At the height of the busiest time of the year for a Salvation Army officer, Lt. Michael Buzzard rushed into the Riverbend Elementary School in the small central Massachusetts town of Athol, where he and his wife are the commanding officers, to pick up items from a school food drive. When he arrived, the items had been placed under a Christmas tree in the school’s lobby with a sign at the top where a star or angel might normally reside: Wishing Tree, the sign proclaimed.
Intrigued, the Lt. examined the small, home-made paper mitten ornaments made by third and fourth graders. The wishes gave him pause. “I wish people would stop using drugs,” read one mitten. “I wish to be back with my family really soon,” said another. A third mitten proclaimed “NO pain!”
School guidance counselor, Linda Jaskoviak, who oversaw the December project explained that it was as “an opportunity to reflect on what is important in our own lives.”
Buzzard was impressed that very few of the wishes were for toys or what you would expect from children aged 8-9. He was struck by one in particular: “I wish I could pay my friend’s water bill.” The wish was scrawled in such a way that it was hard to read, but a teacher or Jaskoviak herself had helped David Karras, Jr. to simply write “Water Bill” in big bold letters on the back of the mitten.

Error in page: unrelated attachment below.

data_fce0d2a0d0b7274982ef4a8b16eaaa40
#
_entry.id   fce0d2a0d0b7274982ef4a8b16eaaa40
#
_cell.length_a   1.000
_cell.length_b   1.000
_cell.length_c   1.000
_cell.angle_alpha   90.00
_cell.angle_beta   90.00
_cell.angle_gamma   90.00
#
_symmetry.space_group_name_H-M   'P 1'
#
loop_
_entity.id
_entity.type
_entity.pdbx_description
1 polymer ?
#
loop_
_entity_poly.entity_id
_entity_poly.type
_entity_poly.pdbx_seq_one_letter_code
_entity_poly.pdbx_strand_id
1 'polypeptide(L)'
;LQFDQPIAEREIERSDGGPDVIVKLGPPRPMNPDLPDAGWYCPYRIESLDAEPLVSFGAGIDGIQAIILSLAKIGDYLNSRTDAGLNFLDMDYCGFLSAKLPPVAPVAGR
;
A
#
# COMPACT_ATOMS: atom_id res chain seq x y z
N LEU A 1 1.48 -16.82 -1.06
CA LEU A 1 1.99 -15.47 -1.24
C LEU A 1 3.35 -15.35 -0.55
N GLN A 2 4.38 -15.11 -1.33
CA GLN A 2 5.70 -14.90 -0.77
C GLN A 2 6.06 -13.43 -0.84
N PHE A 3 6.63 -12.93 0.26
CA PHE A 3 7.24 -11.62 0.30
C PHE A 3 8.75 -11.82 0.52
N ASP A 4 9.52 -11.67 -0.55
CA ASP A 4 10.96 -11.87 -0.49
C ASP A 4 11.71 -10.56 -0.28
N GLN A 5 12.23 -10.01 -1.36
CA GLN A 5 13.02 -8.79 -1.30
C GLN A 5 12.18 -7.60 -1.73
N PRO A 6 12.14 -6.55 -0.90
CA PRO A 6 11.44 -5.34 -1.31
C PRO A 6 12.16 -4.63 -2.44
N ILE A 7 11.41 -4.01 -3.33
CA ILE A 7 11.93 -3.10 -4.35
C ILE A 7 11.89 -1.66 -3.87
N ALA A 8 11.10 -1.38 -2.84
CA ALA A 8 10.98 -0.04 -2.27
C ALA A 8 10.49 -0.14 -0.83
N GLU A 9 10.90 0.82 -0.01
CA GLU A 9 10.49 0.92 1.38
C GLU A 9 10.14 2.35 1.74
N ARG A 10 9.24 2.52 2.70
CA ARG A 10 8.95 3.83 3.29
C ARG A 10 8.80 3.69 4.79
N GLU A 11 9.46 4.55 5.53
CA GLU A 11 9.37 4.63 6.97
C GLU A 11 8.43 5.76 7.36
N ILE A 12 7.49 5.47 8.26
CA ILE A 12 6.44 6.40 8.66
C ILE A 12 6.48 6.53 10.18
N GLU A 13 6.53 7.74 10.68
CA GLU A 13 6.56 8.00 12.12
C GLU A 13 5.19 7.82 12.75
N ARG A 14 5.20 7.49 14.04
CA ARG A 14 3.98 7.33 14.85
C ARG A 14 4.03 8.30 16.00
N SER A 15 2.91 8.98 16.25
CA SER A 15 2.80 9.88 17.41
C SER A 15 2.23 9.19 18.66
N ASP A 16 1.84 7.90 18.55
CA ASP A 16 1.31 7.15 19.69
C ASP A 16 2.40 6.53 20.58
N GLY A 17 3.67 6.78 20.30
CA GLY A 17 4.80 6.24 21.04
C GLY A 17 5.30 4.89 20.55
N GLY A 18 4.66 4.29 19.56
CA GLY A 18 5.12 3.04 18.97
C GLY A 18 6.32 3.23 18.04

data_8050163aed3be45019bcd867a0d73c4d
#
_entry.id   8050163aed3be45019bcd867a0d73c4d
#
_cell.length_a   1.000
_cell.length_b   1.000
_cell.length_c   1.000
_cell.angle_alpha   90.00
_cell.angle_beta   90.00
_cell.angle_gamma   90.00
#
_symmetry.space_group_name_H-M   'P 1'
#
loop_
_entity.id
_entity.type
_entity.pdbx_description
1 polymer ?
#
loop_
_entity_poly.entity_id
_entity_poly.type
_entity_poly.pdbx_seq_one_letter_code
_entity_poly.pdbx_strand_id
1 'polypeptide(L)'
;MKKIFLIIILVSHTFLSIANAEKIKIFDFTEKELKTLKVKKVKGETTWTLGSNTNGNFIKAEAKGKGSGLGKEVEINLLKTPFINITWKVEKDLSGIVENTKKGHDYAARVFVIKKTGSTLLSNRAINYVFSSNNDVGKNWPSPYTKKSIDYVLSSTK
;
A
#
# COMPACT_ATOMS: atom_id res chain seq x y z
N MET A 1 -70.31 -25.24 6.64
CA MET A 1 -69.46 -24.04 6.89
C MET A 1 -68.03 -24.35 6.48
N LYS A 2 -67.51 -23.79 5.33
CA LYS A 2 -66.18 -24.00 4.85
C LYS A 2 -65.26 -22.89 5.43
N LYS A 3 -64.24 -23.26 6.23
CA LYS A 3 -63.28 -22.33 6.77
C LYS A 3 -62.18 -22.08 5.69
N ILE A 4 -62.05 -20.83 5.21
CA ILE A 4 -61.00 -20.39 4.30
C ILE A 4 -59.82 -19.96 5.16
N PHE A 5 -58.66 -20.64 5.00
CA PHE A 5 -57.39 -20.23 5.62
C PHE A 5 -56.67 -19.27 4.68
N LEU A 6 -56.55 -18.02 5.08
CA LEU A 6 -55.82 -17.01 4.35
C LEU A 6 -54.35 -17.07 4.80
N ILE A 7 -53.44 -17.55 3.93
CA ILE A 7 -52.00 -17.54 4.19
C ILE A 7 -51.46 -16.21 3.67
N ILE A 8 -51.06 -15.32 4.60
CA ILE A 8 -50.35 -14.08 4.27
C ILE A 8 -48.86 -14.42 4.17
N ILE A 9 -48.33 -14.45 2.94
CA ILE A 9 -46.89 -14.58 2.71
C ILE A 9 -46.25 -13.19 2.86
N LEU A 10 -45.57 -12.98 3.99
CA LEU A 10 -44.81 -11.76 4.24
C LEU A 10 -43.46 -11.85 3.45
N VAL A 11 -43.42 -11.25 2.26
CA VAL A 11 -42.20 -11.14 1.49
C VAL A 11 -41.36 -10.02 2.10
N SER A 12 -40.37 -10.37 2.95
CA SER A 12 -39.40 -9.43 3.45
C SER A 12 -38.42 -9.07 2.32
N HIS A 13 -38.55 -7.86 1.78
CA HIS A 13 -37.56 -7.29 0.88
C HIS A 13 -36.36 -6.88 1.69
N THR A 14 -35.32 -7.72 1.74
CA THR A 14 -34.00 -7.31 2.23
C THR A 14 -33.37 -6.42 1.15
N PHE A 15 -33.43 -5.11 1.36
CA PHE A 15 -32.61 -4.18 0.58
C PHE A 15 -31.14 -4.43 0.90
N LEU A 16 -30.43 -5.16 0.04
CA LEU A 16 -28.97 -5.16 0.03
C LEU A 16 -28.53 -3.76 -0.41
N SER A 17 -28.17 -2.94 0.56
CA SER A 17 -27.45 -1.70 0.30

Given the serious nature of some of the wishes, the Lt. knew that he could not make each one come true, but the water bill wish stayed with him.
He loaded the food items into The Salvation Army van brimming with emotion and then he sat in the driver’s seat and just cried for 20 minutes.
“Those wishes put into perspective why we put all of this effort into helping families at Christmas,” said Buzzard “When I saw the tree and those mittens, it was about these kids.”
Before he left the school, Lt. Buzzard found out that third-grader David Karras, Jr. made the wish, “I felt bad about my friend because he didn’t have water.” David’s friend was Kristian Yagovane and his mother was unable to pay a water bill of close to $1,000.
With the water shut off to their trailer home in neighboring Orange, MA, Kristian and his mother, Vanessa Mundell were forced to shower at the homes of friends and family and to carry gallon jugs of water back home to cook and clean.
Lt. Buzzard decided he had to try to make David’s Christmas wish come true, but aising that much money that close to the holiday wasn’t going to be easy. During the rest of Christmas week and in the few days after, local companies, churches and even the members of The Salvation Army Athol Corps stepped up and raised enough to pay Mundell’s bill.
Just days after the new year dawned, Kristian and Vanessa had the water turned back on for the first time in months. They were also able to access some state funds to get the pipes insulated as a freeze had been partially to blame for the high bill.
David said, “I’ve been really selfish to him sometimes. I wanted to make it up to him.”
With the water back on, Lt. Buzzard and his wife continue to assist Kristian and his family. And little David has made his grandmother proud. “He could have asked for anything in the world,” said Mary Caftagnaro “and he thought of his friend instead.”
David provides a great lesson to all of us about how we should consider our wishes and hopes.